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H E L P S T R E A M
community-driven customer service

The ROI of Customer Support Communities
A Comparative Analysis of Different Approaches

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Background
The evolution of online business communities has been rapid over the last five years. As with the
early stage of any emerging market, understanding the return on investment (ROI) of online business

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communities has undergone a tremendous amount of change. Initial implementations of communi-
ties for customer service have been done as standalone applications with no integration into other
customer support systems or business processes. Current generation solutions offer fully functional
online communities that are tightly integrated with traditional case management and knowledge base
capabilities. The purpose of this paper is to explore the relative ROI benefits of different approaches
to implementing customer service communities.

Introduction
Understanding ROI is critical when evaluating any customer service community. The results of an
ROI analysis can be used to determine whether to deploy a customer service community, how much
an organization can afford to invest in their community initiative, and how to go about improving
an existing customer service community effort further.
This paper examines the relative ROI of various approaches to implementing customer service
communities. It delves into the challenges of accurately measuring ROI of traditional business
communities, the components that make up ROI, some typical results that can be expected, and
how to go about calculating the ROI of your customer service community.
In order to explain the relative ROI of various approaches to customer service communities, this
paper will describe and present examples of four different customer support models. The data used
to calculate the relative ROIs for this paper was gathered, where possible, from companies deploying
these various customer support models. Where actual data was not available, estimates were made
from data gleaned from publicly available case studies.
Much of this data was collected automatically by the Integrated ROI Waterfall Report in
Helpstream’s community-based customer service software. We believe this data is unique and
more accurate for calculating true ROI as only Helpstream offers a solution that seamlessly
integrates both data and business processes across community, knowledge base, and case manage-
ment. This paper will discuss how calculating ROI in traditional, standalone business forums or
communities is difficult, largely due to the problem of matching Incidents to one of these channels.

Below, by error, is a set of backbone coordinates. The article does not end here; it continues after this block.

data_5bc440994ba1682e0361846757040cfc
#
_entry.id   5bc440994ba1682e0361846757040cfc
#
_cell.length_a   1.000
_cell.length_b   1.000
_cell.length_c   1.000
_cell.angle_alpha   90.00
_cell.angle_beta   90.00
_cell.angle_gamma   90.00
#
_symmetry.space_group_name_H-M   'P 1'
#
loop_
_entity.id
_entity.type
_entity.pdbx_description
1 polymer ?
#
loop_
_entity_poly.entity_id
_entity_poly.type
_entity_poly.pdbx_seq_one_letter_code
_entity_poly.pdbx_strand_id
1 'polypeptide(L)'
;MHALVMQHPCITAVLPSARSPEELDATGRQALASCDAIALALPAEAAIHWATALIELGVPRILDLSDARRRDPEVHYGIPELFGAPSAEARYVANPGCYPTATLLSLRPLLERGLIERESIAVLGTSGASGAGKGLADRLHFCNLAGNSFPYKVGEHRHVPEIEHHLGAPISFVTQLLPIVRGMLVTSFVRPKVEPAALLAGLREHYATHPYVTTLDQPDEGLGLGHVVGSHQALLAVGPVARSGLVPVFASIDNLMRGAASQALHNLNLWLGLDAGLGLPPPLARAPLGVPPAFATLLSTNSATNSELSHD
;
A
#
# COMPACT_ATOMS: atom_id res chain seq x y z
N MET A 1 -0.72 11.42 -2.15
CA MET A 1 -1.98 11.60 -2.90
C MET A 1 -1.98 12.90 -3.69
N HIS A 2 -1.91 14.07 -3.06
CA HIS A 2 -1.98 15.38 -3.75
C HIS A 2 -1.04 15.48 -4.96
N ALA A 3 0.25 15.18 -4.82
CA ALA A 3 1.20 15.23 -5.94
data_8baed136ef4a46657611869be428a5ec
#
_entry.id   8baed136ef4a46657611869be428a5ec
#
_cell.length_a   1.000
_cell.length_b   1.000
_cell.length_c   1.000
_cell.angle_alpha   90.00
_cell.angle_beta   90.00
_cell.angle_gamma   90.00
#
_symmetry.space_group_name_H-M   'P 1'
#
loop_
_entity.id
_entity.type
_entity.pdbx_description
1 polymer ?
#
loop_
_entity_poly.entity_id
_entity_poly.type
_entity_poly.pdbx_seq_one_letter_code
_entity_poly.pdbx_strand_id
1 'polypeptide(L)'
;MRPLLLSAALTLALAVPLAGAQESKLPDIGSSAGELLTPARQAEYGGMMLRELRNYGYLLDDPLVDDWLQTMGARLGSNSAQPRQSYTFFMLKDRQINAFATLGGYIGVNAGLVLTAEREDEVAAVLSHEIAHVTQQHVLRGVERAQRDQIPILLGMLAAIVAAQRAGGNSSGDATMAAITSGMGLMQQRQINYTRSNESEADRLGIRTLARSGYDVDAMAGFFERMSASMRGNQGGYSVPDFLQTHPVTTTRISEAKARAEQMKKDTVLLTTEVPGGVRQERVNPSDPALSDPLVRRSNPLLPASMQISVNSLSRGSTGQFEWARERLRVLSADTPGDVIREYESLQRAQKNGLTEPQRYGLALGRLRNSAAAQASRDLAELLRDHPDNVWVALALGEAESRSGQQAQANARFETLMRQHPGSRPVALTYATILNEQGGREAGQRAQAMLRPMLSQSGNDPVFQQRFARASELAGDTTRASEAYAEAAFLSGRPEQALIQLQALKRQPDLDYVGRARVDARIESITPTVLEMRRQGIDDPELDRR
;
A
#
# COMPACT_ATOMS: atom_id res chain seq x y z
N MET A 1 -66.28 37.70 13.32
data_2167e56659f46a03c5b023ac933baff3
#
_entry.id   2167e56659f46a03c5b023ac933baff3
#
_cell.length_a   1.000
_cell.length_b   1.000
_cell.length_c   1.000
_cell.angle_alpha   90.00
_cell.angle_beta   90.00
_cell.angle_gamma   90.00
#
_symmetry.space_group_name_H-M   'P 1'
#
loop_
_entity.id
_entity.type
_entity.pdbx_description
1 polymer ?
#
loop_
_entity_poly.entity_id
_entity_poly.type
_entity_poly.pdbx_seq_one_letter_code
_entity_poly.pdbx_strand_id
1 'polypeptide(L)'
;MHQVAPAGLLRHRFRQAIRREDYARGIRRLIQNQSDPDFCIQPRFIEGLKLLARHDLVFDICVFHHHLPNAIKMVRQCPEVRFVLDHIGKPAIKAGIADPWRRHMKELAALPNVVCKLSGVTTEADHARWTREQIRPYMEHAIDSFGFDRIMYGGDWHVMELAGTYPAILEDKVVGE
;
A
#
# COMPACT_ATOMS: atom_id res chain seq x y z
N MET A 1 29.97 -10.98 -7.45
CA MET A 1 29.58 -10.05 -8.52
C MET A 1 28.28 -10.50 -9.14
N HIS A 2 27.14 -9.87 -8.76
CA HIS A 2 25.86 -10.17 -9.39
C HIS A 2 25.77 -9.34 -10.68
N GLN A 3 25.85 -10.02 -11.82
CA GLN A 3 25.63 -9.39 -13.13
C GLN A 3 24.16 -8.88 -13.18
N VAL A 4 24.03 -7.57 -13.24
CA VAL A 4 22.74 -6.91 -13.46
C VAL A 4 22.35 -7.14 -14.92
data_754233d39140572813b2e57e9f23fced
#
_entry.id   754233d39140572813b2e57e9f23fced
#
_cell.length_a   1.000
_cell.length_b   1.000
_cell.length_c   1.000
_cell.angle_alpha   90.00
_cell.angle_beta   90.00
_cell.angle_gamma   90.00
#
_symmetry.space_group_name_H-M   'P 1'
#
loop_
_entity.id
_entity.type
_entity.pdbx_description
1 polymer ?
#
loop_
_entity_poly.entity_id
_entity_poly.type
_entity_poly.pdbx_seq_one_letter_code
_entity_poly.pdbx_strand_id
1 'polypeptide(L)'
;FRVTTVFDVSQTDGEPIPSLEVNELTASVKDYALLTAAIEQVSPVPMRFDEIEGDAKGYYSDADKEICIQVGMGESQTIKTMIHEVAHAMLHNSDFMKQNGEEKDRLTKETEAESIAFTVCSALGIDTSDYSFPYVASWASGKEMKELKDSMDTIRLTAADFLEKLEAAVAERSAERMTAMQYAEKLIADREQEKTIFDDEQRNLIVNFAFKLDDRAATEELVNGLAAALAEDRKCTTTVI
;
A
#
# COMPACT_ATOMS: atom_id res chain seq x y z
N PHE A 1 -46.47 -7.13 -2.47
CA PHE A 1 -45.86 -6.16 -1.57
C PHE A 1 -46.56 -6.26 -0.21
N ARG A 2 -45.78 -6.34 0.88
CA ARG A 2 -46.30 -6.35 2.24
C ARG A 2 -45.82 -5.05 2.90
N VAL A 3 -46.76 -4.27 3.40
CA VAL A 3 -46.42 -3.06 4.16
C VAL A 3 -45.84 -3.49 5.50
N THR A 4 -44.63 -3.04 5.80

Types of Customer Service Communities
The evolution of online communities for customer service has been rapid over the last five years.
As experience with communities in the service function has matured, a lot has been learned about
the most effective ways to deploy communities in order to maximize their ROI. This paper looks at
four different customer support models for comparison. There are a number of variations to these
four models, but these capture the range of benefit and cost characteristics that are useful when
assessing ROI potential.

1 • THE ROI OF CUSTOMER SUPPORT COMMUNITIES
H E L P S T R E A M
The four models of customer support this paper explores are:
◆ Traditional Case Management & Knowledge Base Model

◆ Standalone Forum with Case Management & Knowledge Base Model
◆ Integrated Community & Case Management & Knowledge Base Model
◆ Integrated Business Process & Community & Case Management & Knowledge Model
A description of these four models follows.
Traditional Case Management and Knowledge Base
It’s important to start from a base case that has no community and represents the traditional model

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of case management (or what’s often called “assisted resolution”) together with a knowledge base
for deflection. This enables us to understand the baseline ROI for a customer service system before
community has been added. In this model, customers are encouraged to search the knowledge
base or “KB” prior to submitting a case in hopes of finding the answer to their problem before

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they have to ask.

This is often referred to as “self-service” or “deflection” because whenever the customer can find their
answer in the KB, it is usually very inexpensive, whereas when a customer service representative
(CSR) must become involved via case management in resolution, the costs skyrocket. Typical indus-
try figures for the cost of assisted service are usually in the range of $20-40 per incident. For some
highly complex incidents, there are documented instances of a resolution costing hundreds of dollars.
Industry averages for deflection are in the range of about 40%, meaning that a successful KB
implementation can lead 40% of incidents to self-service so that no CSR needs to be involved. The
principal cost is the authoring of the KB content. Authoring costs are dependent on the complexity
of each individual KB article and the hourly rates employed. For purposes of this ROI discussion,
we’ll assume a cost per article of about $40, so an article costs about what two assisted service